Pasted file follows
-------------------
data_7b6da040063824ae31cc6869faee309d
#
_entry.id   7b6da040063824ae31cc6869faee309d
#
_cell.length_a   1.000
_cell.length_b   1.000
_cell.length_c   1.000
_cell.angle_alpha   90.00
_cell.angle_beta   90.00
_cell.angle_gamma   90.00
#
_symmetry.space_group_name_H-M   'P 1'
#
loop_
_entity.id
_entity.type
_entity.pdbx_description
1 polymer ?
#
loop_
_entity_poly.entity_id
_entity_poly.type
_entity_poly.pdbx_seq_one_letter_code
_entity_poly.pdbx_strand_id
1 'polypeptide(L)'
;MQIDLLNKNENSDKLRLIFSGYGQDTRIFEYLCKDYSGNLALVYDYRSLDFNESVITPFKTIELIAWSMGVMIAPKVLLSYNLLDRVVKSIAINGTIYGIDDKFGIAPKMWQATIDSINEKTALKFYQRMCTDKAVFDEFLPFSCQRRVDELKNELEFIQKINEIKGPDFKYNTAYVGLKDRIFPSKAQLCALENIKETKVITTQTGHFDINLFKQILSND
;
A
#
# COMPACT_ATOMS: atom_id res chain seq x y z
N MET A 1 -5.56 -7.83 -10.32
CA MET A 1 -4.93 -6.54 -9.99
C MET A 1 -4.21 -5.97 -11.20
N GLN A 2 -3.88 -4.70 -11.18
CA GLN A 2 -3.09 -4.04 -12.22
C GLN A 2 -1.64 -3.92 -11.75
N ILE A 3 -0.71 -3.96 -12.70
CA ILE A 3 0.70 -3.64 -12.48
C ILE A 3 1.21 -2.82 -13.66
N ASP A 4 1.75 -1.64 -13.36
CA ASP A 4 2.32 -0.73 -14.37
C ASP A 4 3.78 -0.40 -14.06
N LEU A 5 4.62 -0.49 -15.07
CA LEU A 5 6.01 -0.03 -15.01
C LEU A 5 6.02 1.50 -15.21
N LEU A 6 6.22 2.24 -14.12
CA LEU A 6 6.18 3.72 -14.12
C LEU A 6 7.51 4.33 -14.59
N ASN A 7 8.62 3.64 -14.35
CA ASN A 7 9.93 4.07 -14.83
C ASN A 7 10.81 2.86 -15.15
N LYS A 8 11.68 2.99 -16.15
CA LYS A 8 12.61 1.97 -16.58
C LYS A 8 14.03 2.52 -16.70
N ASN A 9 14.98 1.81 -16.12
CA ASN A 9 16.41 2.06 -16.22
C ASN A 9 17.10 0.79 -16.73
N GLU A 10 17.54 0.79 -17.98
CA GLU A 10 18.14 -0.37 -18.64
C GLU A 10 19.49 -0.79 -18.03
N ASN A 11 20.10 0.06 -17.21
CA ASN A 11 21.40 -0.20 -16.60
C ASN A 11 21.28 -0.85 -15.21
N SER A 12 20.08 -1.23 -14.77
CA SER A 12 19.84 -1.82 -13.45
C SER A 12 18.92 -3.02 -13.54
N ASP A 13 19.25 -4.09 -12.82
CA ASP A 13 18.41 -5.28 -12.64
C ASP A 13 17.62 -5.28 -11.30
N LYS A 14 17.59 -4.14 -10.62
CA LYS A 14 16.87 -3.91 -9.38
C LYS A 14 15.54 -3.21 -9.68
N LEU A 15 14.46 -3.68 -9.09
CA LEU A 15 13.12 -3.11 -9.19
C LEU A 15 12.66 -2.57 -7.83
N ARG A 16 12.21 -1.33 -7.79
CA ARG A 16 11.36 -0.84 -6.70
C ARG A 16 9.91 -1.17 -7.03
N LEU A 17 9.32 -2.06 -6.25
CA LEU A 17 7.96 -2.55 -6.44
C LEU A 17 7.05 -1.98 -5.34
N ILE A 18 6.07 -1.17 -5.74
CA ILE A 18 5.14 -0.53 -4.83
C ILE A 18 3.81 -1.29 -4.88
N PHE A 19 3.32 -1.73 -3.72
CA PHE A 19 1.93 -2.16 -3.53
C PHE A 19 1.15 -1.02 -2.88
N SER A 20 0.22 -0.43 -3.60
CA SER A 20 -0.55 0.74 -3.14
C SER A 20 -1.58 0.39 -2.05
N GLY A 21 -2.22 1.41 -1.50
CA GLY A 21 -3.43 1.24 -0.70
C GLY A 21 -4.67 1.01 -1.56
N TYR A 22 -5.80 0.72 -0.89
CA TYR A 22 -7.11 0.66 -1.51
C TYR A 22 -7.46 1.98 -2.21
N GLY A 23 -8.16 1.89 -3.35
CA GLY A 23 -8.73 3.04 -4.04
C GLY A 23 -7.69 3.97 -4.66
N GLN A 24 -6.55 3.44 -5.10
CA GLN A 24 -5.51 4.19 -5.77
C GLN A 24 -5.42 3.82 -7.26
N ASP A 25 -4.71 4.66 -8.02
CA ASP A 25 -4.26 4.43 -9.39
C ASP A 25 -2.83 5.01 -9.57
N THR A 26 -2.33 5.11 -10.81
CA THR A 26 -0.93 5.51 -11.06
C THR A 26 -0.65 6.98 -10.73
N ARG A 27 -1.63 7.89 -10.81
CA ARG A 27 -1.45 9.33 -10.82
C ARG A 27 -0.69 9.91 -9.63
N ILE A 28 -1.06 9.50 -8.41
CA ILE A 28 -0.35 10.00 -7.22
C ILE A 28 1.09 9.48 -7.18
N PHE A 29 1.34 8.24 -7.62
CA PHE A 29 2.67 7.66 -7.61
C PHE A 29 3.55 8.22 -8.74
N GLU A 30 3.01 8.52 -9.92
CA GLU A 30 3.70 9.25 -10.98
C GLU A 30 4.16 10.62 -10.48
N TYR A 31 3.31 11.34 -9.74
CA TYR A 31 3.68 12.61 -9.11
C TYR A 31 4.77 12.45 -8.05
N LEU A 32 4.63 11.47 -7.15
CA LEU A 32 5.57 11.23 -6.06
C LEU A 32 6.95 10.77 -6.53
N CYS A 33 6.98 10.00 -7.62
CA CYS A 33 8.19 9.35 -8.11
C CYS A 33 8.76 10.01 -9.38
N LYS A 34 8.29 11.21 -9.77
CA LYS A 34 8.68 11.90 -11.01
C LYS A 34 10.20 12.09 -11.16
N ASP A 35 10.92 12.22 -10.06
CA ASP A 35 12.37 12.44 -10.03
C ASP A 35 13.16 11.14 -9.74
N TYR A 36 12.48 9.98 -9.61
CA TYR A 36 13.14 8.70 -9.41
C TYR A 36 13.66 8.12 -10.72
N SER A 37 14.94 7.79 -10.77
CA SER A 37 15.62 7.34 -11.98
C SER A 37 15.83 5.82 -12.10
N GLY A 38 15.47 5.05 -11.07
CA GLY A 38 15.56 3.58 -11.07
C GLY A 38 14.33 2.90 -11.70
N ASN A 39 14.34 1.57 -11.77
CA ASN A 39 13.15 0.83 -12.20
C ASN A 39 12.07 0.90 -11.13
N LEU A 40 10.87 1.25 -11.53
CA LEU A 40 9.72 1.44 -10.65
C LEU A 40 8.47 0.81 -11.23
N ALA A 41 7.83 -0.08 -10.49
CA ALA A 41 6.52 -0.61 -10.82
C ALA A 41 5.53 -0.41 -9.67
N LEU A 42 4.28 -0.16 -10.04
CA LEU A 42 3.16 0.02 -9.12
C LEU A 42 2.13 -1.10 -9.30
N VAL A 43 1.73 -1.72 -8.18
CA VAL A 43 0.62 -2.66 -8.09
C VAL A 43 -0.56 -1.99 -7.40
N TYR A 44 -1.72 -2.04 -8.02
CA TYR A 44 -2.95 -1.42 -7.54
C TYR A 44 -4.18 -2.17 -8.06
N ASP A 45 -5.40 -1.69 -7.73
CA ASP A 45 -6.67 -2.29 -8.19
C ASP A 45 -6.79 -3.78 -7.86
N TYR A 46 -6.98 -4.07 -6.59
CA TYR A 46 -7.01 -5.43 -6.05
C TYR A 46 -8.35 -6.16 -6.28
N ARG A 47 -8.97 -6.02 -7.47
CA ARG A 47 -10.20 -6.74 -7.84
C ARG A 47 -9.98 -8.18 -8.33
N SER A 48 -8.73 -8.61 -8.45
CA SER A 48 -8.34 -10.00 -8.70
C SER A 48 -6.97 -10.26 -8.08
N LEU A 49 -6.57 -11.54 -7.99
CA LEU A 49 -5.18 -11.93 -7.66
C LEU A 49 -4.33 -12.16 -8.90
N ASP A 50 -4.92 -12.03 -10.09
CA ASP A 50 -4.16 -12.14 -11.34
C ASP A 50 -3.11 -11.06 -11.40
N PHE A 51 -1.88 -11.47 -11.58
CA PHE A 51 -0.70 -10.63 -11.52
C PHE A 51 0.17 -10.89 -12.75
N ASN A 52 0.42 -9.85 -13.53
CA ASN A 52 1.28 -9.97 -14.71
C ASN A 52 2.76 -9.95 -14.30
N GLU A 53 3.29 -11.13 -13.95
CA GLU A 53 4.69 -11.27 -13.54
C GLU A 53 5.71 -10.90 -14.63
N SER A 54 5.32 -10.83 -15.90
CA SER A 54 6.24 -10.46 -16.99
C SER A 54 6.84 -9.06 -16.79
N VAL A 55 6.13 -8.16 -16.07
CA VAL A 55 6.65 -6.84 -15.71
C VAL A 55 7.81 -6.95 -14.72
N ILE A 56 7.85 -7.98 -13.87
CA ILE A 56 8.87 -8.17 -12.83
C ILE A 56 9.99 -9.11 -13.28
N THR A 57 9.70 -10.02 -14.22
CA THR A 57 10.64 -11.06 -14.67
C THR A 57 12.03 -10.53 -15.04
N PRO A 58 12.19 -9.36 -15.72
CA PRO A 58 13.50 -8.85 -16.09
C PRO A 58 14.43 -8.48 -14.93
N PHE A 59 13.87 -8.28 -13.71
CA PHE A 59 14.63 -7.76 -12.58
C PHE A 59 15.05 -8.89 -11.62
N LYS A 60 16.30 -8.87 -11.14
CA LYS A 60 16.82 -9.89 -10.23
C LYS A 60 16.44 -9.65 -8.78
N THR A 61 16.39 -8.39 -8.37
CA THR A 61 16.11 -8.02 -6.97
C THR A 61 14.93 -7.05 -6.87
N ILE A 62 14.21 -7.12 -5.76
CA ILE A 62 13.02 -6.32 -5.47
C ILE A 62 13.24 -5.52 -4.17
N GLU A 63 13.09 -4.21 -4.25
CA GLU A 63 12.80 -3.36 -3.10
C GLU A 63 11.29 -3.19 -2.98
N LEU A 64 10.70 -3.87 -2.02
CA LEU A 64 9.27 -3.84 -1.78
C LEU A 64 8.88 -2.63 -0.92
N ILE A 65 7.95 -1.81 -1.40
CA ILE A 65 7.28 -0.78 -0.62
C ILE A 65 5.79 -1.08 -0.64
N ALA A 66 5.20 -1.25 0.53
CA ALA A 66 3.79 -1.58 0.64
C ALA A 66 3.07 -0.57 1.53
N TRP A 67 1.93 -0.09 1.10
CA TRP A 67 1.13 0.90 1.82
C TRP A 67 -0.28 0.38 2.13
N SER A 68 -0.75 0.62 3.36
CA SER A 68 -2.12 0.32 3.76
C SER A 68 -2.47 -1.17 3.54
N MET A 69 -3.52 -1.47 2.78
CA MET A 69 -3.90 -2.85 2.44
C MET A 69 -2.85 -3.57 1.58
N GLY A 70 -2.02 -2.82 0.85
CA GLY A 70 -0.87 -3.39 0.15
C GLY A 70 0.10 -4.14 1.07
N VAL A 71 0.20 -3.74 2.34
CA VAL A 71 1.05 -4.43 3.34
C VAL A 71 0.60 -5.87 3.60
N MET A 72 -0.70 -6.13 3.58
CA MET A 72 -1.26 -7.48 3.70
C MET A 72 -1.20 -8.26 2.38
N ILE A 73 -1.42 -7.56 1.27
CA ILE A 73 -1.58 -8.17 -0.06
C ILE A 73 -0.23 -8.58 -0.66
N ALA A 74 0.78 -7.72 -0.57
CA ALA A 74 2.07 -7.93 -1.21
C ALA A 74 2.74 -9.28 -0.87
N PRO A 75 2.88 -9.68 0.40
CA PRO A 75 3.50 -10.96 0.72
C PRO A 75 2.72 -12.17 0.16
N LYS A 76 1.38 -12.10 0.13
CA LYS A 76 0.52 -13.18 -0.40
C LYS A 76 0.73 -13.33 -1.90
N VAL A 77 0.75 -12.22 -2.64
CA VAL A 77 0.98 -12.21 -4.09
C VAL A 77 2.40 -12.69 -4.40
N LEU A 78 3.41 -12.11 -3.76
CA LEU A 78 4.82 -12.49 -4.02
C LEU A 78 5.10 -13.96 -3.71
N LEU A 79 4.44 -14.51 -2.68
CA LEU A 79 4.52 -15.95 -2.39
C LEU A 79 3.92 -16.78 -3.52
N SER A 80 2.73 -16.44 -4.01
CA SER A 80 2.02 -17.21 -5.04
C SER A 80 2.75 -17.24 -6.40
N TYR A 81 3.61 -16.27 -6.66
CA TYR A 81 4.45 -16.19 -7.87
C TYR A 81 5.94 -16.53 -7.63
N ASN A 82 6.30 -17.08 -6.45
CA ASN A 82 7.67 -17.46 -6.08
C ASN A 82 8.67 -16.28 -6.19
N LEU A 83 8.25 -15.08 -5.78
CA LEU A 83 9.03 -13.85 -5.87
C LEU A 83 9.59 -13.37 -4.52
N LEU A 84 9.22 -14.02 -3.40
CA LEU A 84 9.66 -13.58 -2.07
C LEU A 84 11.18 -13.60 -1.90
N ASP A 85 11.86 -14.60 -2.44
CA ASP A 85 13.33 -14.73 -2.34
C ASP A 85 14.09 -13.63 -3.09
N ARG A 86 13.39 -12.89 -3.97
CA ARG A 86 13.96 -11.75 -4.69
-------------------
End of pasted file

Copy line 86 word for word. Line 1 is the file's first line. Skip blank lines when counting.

CA PHE A 19 1.93 -2.16 -3.53